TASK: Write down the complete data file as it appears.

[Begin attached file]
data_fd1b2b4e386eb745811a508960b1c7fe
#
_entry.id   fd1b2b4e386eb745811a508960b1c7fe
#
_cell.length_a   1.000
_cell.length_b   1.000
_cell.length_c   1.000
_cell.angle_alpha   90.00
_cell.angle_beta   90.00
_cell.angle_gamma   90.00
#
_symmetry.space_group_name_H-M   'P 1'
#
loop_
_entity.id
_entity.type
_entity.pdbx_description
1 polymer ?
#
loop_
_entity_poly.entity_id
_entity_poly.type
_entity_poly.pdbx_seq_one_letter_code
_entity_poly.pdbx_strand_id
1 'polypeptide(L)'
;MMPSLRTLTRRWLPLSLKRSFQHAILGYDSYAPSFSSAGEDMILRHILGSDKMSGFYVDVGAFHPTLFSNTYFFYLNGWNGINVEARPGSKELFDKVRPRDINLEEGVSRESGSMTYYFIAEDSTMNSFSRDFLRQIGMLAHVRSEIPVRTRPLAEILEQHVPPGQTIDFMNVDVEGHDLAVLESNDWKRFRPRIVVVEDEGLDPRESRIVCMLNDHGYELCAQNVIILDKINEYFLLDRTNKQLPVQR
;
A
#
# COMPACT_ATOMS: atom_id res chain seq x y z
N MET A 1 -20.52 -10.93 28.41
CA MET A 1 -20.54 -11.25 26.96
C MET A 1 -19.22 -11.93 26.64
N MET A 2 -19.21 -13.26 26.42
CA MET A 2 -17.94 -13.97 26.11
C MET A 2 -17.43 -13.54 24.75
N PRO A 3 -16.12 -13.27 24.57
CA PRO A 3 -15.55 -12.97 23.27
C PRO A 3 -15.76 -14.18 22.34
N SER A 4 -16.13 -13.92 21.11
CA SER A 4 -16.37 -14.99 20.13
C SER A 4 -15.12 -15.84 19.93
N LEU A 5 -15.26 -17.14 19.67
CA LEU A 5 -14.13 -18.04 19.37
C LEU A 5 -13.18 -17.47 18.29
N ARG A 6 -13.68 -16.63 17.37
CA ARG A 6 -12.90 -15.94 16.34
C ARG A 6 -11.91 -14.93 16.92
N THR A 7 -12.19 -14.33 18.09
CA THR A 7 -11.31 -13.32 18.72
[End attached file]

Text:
data_fd1b2b4e386eb745811a508960b1c7fe
#
_entry.id   fd1b2b4e386eb745811a508960b1c7fe
#
_cell.length_a   1.000
_cell.length_b   1.000
_cell.length_c   1.000
_cell.angle_alpha   90.00
_cell.angle_beta   90.00
_cell.angle_gamma   90.00
#
_symmetry.space_group_name_H-M   'P 1'
#
loop_
_entity.id
_entity.type
_entity.pdbx_description
1 polymer ?
#
loop_
_entity_poly.entity_id
_entity_poly.type
_entity_poly.pdbx_seq_one_letter_code
_entity_poly.pdbx_strand_id
1 'polypeptide(L)'
;MMPSLRTLTRRWLPLSLKRSFQHAILGYDSYAPSFSSAGEDMILRHILGSDKMSGFYVDVGAFHPTLFSNTYFFYLNGWNGINVEARPGSKELFDKVRPRDINLEEGVSRESGSMTYYFIAEDSTMNSFSRDFLRQIGMLAHVRSEIPVRTRPLAEILEQHVPPGQTIDFMNVDVEGHDLAVLESNDWKRFRPRIVVVEDEGLDPRESRIVCMLNDHGYELCAQNVIILDKINEYFLLDRTNKQLPVQR
;
A
#
# COMPACT_ATOMS: atom_id res chain seq x y z
N MET A 1 -20.52 -10.93 28.41
CA MET A 1 -20.54 -11.25 26.96
C MET A 1 -19.22 -11.93 26.64
N MET A 2 -19.21 -13.26 26.42
CA MET A 2 -17.94 -13.97 26.11
C MET A 2 -17.43 -13.54 24.75
N PRO A 3 -16.12 -13.27 24.57
CA PRO A 3 -15.55 -12.97 23.27
C PRO A 3 -15.76 -14.18 22.34
N SER A 4 -16.13 -13.92 21.11
CA SER A 4 -16.37 -14.99 20.13
C SER A 4 -15.12 -15.84 19.93
N LEU A 5 -15.26 -17.14 19.67
CA LEU A 5 -14.13 -18.04 19.37
C LEU A 5 -13.18 -17.47 18.29
N ARG A 6 -13.68 -16.63 17.37
CA ARG A 6 -12.90 -15.94 16.34
C ARG A 6 -11.91 -14.93 16.92
N THR A 7 -12.19 -14.33 18.09
CA THR A 7 -11.31 -13.32 18.72